Kung Hei Fat Choy
Chinese New Year is an important traditional Chinese holiday celebrated at the turn of the Chinese calendar. In China, it is also known as the Spring Festival, the literal translation of the modern Chinese name. Chinese New Year celebrations traditionally run from Chinese New Year’s Eve, the last day of the last month of the Chinese calendar, to the Lantern Festival on the 15th day of the first month, making the festival the longest in the Chinese calendar. Because the Chinese calendar is lunisolar, the Chinese New Year is often referred to as the “Lunar New Year”.
The source of Chinese New Year is itself centuries old and gains significance because of several myths and traditions. Traditionally, the festival was a time to honor deities as well as ancestors. Chinese New Year is celebrated in countries and territories with significant Chinese populations, including Mainland China, Hong Kong , Macau, Taiwan, Singapore , Thailand, Indonesia, Malaysia, Mauritius, Philippines, and also in Chinatowns elsewhere. Chinese New Year is considered a major holiday for the Chinese and has had influence on the lunar new year celebrations of its geographic neighbors.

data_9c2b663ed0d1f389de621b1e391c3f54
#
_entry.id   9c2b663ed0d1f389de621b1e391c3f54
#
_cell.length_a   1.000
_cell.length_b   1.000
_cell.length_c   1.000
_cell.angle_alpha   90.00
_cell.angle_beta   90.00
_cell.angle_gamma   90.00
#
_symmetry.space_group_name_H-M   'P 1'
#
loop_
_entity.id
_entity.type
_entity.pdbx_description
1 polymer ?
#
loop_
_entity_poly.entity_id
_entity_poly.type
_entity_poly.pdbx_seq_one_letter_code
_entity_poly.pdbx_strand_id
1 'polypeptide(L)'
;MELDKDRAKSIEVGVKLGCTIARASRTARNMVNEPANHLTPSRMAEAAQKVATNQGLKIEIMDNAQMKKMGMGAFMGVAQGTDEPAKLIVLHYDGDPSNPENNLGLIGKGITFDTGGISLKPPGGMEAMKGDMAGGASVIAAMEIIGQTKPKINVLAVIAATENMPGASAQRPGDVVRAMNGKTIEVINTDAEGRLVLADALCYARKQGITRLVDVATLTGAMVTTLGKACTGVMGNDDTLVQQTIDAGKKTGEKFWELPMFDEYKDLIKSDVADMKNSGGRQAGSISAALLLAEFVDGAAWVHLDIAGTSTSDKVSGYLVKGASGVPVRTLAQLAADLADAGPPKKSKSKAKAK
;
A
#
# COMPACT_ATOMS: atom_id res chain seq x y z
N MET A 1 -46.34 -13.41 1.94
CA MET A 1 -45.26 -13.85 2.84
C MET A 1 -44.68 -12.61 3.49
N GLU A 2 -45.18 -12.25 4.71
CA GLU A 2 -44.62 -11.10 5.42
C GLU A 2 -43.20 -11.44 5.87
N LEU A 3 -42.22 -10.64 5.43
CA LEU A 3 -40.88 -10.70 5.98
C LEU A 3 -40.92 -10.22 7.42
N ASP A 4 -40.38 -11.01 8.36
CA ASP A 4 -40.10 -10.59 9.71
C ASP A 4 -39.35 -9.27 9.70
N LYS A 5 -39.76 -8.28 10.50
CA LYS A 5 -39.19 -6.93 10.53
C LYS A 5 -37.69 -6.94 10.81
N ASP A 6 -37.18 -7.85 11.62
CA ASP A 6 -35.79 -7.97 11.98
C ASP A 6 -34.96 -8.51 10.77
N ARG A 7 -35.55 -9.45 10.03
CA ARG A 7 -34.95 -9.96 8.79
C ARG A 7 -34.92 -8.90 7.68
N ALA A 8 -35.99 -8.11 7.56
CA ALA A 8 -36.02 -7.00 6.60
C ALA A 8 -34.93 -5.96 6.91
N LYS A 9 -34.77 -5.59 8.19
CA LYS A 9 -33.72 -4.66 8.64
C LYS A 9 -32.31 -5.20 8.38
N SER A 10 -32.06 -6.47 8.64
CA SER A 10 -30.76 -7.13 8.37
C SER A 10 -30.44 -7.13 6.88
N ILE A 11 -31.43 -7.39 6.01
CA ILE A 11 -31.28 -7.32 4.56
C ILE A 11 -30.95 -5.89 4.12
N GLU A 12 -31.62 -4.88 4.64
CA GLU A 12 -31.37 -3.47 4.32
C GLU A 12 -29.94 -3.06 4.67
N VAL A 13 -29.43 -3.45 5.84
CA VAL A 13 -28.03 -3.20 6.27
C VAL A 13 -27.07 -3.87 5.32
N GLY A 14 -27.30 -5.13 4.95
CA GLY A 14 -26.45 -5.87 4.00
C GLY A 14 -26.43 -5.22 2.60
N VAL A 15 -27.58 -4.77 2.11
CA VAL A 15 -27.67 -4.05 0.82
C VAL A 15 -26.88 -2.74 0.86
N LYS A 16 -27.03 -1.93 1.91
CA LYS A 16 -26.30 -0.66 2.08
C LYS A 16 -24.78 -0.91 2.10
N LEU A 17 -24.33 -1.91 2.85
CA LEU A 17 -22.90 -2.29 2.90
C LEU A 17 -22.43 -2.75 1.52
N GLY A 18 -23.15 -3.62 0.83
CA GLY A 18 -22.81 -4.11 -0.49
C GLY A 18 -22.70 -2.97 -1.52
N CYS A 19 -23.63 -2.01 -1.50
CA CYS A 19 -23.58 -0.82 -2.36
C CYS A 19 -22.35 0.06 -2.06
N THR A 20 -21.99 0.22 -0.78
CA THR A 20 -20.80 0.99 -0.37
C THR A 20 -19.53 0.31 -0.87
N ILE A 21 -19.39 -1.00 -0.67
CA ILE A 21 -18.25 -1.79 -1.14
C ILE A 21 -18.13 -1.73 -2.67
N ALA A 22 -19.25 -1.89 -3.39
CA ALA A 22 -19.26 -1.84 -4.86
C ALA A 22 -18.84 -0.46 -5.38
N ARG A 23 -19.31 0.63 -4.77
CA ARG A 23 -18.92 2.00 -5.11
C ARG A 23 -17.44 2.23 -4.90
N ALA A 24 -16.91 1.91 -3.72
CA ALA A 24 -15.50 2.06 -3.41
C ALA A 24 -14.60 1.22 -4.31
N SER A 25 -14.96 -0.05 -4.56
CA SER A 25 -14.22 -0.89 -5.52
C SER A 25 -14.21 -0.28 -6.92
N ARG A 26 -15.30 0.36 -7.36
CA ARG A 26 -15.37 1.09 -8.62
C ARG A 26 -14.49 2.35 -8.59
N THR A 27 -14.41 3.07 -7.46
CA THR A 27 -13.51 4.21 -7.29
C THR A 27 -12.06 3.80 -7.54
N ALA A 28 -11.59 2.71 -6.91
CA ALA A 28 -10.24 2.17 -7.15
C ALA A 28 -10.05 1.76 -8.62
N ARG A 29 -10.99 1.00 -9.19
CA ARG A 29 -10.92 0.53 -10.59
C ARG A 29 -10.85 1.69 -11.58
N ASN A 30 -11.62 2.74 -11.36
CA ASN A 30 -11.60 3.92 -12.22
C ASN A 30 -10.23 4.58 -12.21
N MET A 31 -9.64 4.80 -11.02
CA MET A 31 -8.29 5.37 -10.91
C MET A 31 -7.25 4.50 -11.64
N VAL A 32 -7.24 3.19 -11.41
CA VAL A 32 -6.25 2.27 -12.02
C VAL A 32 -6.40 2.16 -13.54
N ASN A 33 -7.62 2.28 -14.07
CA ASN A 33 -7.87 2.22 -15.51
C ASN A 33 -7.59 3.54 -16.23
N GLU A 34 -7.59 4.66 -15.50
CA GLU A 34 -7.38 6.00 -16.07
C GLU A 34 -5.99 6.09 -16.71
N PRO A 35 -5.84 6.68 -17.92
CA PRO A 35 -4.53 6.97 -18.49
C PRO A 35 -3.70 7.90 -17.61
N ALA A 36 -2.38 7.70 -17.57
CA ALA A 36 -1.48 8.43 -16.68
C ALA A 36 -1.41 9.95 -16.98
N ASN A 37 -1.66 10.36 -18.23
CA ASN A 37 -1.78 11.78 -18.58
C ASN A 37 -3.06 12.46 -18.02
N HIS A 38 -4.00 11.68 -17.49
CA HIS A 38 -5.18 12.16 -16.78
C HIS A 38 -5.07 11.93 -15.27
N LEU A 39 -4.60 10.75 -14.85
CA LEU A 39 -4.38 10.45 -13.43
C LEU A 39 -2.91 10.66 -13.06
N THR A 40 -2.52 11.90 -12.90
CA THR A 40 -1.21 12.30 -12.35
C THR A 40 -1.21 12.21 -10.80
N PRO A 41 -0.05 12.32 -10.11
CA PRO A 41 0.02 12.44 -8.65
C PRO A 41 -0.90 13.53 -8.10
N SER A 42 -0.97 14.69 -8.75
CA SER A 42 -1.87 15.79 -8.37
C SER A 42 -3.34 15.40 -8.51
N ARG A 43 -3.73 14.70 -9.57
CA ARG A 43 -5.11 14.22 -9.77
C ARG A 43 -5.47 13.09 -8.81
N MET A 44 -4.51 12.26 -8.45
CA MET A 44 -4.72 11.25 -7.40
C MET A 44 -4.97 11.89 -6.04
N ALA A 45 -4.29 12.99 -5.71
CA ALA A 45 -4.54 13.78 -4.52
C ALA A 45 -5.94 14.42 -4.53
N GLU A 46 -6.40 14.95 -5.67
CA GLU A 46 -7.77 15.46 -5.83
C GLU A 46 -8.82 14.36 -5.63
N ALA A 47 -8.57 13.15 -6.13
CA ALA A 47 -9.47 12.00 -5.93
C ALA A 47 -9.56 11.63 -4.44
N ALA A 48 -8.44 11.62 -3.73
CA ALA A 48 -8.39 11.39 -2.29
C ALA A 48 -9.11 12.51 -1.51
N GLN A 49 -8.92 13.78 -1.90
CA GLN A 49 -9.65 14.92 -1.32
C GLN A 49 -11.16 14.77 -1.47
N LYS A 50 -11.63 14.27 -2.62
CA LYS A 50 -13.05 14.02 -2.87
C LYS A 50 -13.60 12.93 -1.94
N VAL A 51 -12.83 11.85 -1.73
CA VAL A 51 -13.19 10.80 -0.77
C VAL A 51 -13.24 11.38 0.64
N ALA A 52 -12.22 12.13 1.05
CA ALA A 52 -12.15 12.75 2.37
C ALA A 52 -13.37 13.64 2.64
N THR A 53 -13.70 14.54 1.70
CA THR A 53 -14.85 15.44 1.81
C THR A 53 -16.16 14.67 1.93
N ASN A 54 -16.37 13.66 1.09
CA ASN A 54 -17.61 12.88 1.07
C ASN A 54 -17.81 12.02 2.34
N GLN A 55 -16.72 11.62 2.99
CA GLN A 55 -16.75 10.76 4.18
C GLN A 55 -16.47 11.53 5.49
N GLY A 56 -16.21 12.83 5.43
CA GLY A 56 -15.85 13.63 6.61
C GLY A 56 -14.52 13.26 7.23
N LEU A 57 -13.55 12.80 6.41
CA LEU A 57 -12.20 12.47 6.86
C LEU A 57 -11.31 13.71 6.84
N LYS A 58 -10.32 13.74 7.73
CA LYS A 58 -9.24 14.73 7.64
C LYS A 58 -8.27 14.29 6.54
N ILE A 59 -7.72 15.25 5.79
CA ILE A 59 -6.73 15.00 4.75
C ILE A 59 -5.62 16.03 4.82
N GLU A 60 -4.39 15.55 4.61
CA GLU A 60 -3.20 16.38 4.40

Within China, regional customs and traditions concerning the celebration of the Chinese new year vary widely. Often, the evening preceding Chinese New Year’s Day is an occasion for Chinese families to gather for the annual reunion dinner. It is also traditional for every family to thoroughly cleanse the house, in order to sweep away any ill-fortune and to make way for good incoming luck. Windows and doors will be decorated with red color paper-cuts and couplets with popular themes of “good fortune” or “happiness”, “wealth”, and “longevity.” Other activities include lighting firecrackers and giving money in red paper envelopes.
Although the Chinese calendar traditionally does not use continuously numbered years, outside China its years are often numbered from the reign of the 3rd millennium BC Yellow Emperor. But at least three different years numbered 1 are now used by various scholars, making the year beginning AD 2014 the “Chinese Year”
Tell me what you think
Posted on: February 1, 2014,
by : MR Somo